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Mortality and economic burden of Krasnoyarsk region, Russia, caused by regular tobacco usage

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      This study assesses mortality and economic burden due to the regular tobacco usage among the population of the Krasnoyarsk region of the Russian Federation. This territory was chosen for the analysis because of two factors: high smoking prevalence in the Krasnoyarsk region (46% among the adult population) and premature mortality of the working-age population, which leads to a significant burden to the federal budget of the Russian Federation.

      Data sources

      In our work, three main causes of smoking-related deaths were considered: cardiovascular disease, lung cancer, and COPD. The working-age population was investigated (20–72 years old). The databases of mortality and population size of the territorial body of state statistics of the Krasnoyarsk region (data for 2013) were used as the information sources.


      Joint application of population-attributable risk and disability-adjusted life years method allowed us to estimate medico-demographic and economic burden due to the tobacco-attributable premature mortality in the investigated population.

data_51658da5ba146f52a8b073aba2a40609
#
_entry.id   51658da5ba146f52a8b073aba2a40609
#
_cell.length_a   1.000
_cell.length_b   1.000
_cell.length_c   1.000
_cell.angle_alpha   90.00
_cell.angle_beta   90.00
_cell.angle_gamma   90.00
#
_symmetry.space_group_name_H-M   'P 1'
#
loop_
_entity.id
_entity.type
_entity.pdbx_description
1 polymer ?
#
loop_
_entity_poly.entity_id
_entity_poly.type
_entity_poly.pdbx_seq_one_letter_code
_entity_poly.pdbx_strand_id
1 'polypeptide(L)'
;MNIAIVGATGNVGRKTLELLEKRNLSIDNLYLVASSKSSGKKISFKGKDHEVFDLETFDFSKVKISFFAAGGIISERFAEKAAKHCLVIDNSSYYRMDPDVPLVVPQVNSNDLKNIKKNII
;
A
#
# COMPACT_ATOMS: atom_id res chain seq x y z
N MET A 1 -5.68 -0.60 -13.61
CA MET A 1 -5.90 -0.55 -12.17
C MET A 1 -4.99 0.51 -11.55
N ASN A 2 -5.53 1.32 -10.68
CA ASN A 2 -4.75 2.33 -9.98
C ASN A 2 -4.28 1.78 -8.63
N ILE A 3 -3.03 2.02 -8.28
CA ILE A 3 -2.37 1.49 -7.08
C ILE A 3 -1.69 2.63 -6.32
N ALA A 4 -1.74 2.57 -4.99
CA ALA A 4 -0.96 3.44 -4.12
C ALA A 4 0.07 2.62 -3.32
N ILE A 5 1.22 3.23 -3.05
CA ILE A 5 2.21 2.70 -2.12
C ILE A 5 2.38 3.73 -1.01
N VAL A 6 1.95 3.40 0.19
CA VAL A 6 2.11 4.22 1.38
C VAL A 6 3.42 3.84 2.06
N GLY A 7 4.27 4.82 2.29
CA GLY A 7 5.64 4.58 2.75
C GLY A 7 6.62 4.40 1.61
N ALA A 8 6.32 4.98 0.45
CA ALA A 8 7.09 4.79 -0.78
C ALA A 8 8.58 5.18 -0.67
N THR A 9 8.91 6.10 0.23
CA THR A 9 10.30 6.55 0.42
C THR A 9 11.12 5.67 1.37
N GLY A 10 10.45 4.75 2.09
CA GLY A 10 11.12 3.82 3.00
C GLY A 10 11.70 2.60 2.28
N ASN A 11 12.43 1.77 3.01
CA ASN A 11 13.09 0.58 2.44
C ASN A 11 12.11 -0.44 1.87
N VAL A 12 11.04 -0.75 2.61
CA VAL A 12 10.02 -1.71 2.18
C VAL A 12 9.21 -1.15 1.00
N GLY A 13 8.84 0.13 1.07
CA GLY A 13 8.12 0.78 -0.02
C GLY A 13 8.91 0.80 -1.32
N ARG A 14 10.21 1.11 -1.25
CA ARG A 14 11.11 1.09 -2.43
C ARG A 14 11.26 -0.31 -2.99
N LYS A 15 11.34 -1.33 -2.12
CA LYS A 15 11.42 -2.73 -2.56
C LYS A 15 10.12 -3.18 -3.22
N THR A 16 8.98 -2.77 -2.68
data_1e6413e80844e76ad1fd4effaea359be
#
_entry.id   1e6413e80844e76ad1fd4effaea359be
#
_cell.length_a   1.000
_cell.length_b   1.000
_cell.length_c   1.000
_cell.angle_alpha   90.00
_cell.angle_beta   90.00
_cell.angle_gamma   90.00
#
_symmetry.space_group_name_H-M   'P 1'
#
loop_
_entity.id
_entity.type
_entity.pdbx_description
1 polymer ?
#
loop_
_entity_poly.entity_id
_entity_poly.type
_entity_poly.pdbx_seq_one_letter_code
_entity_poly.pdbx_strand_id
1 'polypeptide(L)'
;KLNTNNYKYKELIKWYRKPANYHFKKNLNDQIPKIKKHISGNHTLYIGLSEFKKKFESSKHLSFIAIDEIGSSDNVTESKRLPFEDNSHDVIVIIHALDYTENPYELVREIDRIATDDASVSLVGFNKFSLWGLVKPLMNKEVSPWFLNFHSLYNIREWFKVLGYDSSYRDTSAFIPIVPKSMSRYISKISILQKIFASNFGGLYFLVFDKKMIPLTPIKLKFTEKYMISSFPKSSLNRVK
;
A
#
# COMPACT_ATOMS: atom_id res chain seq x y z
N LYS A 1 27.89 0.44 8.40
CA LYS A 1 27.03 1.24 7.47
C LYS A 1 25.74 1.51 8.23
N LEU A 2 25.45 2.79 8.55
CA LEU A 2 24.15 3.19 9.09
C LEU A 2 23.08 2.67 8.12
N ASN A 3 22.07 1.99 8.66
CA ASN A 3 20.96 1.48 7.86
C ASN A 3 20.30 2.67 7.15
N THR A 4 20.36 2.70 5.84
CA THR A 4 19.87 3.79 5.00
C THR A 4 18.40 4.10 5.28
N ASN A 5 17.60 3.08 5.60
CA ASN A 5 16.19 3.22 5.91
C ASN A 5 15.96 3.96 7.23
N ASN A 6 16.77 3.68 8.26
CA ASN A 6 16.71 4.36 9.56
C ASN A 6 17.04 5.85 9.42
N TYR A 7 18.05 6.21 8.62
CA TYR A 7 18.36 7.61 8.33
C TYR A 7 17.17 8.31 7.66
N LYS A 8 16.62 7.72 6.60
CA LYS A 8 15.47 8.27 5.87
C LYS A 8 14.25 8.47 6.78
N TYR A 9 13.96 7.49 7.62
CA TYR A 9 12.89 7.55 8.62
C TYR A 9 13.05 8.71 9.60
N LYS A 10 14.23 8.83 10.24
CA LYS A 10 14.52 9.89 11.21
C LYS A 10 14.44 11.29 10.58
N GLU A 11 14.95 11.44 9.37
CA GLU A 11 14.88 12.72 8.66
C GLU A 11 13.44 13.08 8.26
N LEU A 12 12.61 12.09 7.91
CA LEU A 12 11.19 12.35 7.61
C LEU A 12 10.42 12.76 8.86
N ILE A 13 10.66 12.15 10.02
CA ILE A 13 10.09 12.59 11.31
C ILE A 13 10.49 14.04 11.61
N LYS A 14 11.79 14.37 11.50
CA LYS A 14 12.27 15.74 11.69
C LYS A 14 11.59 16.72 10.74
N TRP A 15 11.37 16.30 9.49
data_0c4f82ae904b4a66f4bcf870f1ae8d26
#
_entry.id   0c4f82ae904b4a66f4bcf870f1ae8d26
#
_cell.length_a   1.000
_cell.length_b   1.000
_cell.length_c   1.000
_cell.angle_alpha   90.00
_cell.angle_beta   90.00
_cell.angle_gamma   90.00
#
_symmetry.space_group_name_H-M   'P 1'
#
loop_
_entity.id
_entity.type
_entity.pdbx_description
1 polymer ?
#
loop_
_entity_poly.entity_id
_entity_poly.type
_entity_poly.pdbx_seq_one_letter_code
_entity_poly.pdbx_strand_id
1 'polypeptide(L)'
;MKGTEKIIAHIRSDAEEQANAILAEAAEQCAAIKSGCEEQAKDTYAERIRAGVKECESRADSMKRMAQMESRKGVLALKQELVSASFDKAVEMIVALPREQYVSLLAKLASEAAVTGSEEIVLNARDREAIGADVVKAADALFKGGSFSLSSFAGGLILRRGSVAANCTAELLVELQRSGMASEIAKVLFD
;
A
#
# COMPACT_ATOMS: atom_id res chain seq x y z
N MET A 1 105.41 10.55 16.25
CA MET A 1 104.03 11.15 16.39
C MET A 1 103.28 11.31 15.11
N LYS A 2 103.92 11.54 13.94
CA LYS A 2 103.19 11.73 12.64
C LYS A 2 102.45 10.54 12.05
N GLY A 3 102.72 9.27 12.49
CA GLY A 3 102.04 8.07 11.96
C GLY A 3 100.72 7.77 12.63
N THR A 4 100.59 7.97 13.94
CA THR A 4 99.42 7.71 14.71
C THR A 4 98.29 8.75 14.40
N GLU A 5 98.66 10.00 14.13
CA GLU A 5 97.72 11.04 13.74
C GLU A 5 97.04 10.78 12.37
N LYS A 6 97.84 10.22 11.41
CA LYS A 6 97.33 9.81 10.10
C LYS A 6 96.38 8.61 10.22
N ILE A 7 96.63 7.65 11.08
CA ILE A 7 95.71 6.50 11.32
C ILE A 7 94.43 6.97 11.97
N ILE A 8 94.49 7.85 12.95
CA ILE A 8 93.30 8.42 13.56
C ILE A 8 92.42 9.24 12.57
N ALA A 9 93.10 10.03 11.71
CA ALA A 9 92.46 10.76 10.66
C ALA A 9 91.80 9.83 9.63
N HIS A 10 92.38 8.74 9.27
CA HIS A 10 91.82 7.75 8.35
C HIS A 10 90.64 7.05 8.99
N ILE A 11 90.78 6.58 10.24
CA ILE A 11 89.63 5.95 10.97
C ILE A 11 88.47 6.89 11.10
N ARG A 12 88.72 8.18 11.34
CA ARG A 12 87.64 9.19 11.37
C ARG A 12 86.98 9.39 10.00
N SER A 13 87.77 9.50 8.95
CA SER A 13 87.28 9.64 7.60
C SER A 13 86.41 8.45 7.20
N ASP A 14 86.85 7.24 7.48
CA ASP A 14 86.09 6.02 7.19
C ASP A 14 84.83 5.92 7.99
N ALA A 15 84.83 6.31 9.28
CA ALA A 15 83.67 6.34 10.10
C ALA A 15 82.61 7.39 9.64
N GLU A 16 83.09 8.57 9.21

We found that tobacco use-related economic burden is at least equal to 2% of the gross regional product of the Krasnoyarsk region in 2013.


      An assessment of economic tobacco use-related burden is important for determining the volume of necessary funding for development of smoking prevention programs, proper estimation of tobacco companies’ taxation, and other measures for controlling tobacco use. Smoking cessation is a priority for prevention of the tobacco-related diseases and reduction of their burden on local economy.

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      Most cited references 29

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      Estimates of global mortality attributable to smoking in 2000.